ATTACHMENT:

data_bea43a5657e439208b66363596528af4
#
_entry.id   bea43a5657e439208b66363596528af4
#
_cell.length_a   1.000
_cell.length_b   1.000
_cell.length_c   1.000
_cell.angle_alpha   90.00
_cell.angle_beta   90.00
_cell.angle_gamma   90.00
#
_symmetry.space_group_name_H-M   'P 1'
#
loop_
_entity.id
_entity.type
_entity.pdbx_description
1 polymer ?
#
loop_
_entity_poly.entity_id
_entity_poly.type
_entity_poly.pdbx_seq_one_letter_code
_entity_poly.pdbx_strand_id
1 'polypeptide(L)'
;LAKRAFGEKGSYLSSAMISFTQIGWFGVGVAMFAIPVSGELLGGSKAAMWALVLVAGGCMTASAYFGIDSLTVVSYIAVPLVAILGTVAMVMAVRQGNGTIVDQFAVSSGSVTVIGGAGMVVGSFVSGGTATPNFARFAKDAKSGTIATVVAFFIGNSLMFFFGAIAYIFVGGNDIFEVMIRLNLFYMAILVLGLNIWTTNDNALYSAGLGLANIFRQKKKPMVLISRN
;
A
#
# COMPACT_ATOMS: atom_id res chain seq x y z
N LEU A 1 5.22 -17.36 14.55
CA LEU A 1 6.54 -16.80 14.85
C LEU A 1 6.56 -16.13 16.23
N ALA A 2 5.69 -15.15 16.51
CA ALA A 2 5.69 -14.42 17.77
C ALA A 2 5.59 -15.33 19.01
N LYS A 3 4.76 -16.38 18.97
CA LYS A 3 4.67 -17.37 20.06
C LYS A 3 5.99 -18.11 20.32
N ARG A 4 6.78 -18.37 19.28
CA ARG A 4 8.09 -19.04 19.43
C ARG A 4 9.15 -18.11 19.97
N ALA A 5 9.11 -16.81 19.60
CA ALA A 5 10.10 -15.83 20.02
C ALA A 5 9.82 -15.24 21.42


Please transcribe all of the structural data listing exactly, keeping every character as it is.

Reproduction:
data_bea43a5657e439208b66363596528af4
#
_entry.id   bea43a5657e439208b66363596528af4
#
_cell.length_a   1.000
_cell.length_b   1.000
_cell.length_c   1.000
_cell.angle_alpha   90.00
_cell.angle_beta   90.00
_cell.angle_gamma   90.00
#
_symmetry.space_group_name_H-M   'P 1'
#
loop_
_entity.id
_entity.type
_entity.pdbx_description
1 polymer ?
#
loop_
_entity_poly.entity_id
_entity_poly.type
_entity_poly.pdbx_seq_one_letter_code
_entity_poly.pdbx_strand_id
1 'polypeptide(L)'
;LAKRAFGEKGSYLSSAMISFTQIGWFGVGVAMFAIPVSGELLGGSKAAMWALVLVAGGCMTASAYFGIDSLTVVSYIAVPLVAILGTVAMVMAVRQGNGTIVDQFAVSSGSVTVIGGAGMVVGSFVSGGTATPNFARFAKDAKSGTIATVVAFFIGNSLMFFFGAIAYIFVGGNDIFEVMIRLNLFYMAILVLGLNIWTTNDNALYSAGLGLANIFRQKKKPMVLISRN
;
A
#
# COMPACT_ATOMS: atom_id res chain seq x y z
N LEU A 1 5.22 -17.36 14.55
CA LEU A 1 6.54 -16.80 14.85
C LEU A 1 6.56 -16.13 16.23
N ALA A 2 5.69 -15.15 16.51
CA ALA A 2 5.69 -14.42 17.77
C ALA A 2 5.59 -15.33 19.01
N LYS A 3 4.76 -16.38 18.97
CA LYS A 3 4.67 -17.37 20.06
C LYS A 3 5.99 -18.11 20.32
N ARG A 4 6.78 -18.37 19.28
CA ARG A 4 8.09 -19.04 19.43
C ARG A 4 9.15 -18.11 19.97
N ALA A 5 9.11 -16.81 19.60
CA ALA A 5 10.10 -15.83 20.02
C ALA A 5 9.82 -15.24 21.42